To clean or not to clean. That is the question I likely get asked the most when giving clinics. The answer is of course . . . Clean. No matter how well you rinse your mouth prior to playing, there will still be a build-up of proteins and minerals inside the mouthpiece when your session is completed. Over time this build-up can not only be create an unattractive white crust (or worse), but can also change the interior geometry of your mouthpiece. These changes can affect response and pitch more than you might imagine.
I once had a young student who could not play up to pitch to save her life. After working on air focus, tongue placement and embouchure, I finally looked through the bore of her mouthpiece and discovered a clogged mess that would frighten even the most experienced plumber. After several vinegar treatments and some serious excavation, she could finally find her way to 440. (I may also suggest that her overall health improved after removing the proverbial petri dish from her piece).
The moral of the story? Simple daily cleanings will help you avoid becoming “that girl”. Below is a list of Dos and Don’ts that I’ve collected over the years. These will not only help you keep your piece in excellent performance shape but help prevent premature problems.
DO: Rinse mouthpiece at least once a week with lukewarm water and maybe a bit of soap to cut through the proteins.
DON’T: No matter how tempted you are to get that mess clean, do not use hot water. The temperature can cause the hard rubber from which your piece was made to shift or warp.
DO: Use a very soft cloth (micro fiber ) to provide a bit more scrubbing power if needed. Sometimes a SOFT bristled toothbrush works as well. Just be careful to keep the head from striking the walls or baffle.
DON’T: Use any product called mouthpiece brush sold in care kits. These have bristles that are far to hard and the unprotected, wire stem is just a major scratch waiting to happen.
DO: Allow your mouthpiece to air dry after cleaning or playing.
DON’T: Run a swab through the mouthpiece to remove any excess moisture. Continual swabbing can erode the interior of the mouthpiece causing a change on response, color and intonation.
It is generally accepted that at some point during your playing career, you will be on the hunt for a new mouthpiece. Though the reasons for your search may vary, it is important to arm yourself with some basic knowledge of mouthpiece geometry and how it impacts performance before you begin wading through seemingly endless supply of options. Below is a bit of a primer that will help guide you in the direction of the mouthpiece that best suits your needs. It covers the VERY BASIC aspects of mouthpiece design. I will be adding greater detail in the weeks ahead.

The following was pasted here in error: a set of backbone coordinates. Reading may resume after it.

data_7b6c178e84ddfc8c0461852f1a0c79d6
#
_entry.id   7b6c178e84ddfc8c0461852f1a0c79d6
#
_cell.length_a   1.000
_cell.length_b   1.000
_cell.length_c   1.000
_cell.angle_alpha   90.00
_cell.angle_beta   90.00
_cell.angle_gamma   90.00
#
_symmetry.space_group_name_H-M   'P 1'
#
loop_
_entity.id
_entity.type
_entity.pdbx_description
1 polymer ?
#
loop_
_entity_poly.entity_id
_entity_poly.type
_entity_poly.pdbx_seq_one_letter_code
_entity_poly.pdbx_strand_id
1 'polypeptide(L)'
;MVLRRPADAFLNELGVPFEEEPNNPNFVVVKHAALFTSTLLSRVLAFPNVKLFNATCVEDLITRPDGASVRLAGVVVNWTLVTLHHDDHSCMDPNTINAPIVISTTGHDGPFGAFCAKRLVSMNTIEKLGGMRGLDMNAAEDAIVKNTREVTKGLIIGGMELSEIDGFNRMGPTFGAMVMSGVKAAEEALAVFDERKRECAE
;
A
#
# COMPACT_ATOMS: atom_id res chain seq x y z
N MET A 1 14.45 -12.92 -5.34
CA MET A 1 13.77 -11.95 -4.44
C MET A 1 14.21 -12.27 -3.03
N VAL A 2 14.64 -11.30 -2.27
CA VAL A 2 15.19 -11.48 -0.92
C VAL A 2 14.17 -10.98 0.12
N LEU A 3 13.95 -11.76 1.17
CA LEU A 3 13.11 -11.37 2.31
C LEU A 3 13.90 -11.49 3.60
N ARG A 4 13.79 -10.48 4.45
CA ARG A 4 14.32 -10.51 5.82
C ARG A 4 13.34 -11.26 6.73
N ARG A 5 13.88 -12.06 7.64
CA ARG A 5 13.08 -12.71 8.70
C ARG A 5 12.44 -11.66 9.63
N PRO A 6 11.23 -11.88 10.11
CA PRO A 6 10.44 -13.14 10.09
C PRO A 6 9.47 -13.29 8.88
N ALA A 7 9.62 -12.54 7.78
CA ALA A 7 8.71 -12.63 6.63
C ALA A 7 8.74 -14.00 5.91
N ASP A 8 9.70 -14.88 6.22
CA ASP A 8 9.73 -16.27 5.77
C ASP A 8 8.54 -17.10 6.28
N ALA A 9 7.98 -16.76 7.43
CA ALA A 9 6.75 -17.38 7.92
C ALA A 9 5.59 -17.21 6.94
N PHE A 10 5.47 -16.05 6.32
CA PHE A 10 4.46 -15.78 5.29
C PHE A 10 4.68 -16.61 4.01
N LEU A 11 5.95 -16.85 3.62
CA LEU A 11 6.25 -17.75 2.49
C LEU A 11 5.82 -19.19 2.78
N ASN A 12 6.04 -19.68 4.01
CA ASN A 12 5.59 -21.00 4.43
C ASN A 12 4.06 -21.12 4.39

The Tip Opening: The more open a mouthpiece is at the tip, the greater the resistance to and flexibility (softer) needed from the reed.
The Facing Curve: Begins above the bottom of the window and ends at the tip opening. The greater the arc (shorter) of the curve, the greater the resistance.The shallower this arc (longer), the less the resistance.
The sidewalls of the chamber dictate the shape or “focus” of the sound. Generally, the more narrow the walls, the more focused the sound (and greater the resistance) while wider walls create a broader sound (and more free blowing). A – Frame sidewalls prove a good hybrid and provide good focus with warmth and flexibility. I use parallel walls for my Z series mouthpieces and an A for the JC series. My student JCII pieces feature a modified or slight A that allows for greater ease of blowing while still providing a good core sound.
As a general rule, the straighter and more shallow a baffle, the more brilliant the sound while deeper and more concave baffles produce richer and darker tones.
Working as I do with many used and vintage mouthpieces, I come across some pretty interesting things growing in, on or around the piece. Since they need to be clean and sterilized when they are sold or returned to a client, it is important to have a cheap, easy and chemical free method of both cleaning and sanitizing the mouthpieces. In most cases, simply a little warm water and mild soap with do the trick but for those more extreme cases, you can follow the process below.
- A small glass or vial. (I use a prescription bottle that just fits the mouthpiece but leaves the cork outside of the bottle)
- White vinegar
- An old toothbrush (medium to hard bristles)
- Antiseptic mouthwash
- Partially fill the vial with a mixture of 3 parts white vinegar to 1 part water and place the mouthpiece in tip down. Be careful to keep the cork well out of the vinegar unless you enjoy your mouthpiece smelling like a salad.
- After soaking in the vinegar for 3 -5 minutes, remove the mouthpiece and gently scrub with the toothbrush to remove any build-up in or on the mouthpiece. Repeat if necessary. If the build up is really stubborn, switch to an undiluted vinegar.
- Once the piece is clean, rinse well with water and place tip down in a similar vial partially filled with antiseptic mouthwash for about 30 seconds. Again, be sure to leave the cork well out of the vial.
- Remove and rinse with clean water. If you need to dry the piece, use a soft micro-fiber cloth or swab.